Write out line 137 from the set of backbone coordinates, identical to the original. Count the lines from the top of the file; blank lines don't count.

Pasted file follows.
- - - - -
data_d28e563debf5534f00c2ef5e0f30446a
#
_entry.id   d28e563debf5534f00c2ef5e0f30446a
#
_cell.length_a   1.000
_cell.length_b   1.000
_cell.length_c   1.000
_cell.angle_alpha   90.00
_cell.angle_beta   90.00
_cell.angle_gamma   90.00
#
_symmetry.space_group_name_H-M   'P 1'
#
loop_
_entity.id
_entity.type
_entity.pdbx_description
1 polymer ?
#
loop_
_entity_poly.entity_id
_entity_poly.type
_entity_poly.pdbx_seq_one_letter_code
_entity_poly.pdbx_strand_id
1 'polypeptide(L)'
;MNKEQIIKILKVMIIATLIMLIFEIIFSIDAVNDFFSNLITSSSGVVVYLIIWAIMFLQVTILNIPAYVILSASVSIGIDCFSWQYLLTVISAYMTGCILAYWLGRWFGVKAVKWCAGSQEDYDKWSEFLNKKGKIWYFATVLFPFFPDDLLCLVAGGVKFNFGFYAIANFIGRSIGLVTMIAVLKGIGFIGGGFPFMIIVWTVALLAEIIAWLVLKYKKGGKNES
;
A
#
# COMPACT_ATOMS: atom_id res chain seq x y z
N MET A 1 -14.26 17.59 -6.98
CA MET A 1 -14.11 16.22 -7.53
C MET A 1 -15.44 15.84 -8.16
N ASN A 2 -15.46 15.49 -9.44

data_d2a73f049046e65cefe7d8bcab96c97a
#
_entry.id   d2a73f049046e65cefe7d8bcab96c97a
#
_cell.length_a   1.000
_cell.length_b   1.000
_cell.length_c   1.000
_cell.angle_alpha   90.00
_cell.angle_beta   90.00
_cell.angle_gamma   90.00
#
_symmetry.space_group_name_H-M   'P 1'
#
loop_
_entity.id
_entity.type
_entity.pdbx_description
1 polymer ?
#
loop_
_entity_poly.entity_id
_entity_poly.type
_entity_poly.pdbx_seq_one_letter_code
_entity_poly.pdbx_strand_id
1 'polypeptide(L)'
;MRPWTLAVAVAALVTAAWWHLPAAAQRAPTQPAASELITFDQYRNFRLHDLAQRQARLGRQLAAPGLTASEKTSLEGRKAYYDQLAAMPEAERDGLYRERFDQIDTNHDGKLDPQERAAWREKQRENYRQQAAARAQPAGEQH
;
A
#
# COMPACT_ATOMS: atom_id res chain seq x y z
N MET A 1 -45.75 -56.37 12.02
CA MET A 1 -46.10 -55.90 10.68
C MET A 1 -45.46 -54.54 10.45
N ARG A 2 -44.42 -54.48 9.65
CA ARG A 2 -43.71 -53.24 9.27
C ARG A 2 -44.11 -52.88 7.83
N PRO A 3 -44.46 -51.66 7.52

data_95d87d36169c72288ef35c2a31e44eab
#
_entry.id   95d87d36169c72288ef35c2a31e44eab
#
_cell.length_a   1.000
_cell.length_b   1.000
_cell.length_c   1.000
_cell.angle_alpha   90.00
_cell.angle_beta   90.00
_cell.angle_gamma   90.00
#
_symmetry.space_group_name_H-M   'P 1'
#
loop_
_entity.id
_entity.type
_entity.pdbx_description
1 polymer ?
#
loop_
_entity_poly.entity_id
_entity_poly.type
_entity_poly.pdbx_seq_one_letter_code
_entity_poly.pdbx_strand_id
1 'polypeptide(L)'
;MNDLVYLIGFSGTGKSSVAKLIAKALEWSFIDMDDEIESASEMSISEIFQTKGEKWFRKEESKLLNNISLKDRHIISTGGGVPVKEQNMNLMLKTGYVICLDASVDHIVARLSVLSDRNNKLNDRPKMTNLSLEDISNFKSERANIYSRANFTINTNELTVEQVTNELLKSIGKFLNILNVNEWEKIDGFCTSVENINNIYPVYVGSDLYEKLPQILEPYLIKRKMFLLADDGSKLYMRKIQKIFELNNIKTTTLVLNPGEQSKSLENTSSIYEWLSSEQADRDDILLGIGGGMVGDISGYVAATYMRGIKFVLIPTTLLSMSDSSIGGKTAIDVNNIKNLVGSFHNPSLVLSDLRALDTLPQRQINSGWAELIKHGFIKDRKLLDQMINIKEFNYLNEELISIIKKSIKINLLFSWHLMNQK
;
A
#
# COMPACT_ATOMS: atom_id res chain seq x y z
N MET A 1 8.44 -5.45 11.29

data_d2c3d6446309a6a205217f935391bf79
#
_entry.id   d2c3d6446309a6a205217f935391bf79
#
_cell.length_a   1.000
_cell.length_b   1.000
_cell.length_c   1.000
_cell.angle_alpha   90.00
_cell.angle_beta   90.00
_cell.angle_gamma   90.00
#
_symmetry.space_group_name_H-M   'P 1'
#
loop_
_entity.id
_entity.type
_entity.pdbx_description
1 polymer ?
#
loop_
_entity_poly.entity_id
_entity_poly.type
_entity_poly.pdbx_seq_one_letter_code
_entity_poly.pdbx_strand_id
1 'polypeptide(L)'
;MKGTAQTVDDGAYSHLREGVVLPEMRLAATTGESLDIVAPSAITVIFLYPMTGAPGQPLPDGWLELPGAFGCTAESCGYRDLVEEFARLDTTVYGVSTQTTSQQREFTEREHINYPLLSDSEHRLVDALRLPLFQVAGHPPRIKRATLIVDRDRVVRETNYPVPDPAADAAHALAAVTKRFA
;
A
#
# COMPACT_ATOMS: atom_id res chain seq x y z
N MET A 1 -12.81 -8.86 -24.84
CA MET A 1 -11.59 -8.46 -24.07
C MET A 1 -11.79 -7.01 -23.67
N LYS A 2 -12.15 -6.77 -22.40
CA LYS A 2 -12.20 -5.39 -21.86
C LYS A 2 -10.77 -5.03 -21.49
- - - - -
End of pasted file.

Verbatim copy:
CA LYS A 2 -12.20 -5.39 -21.86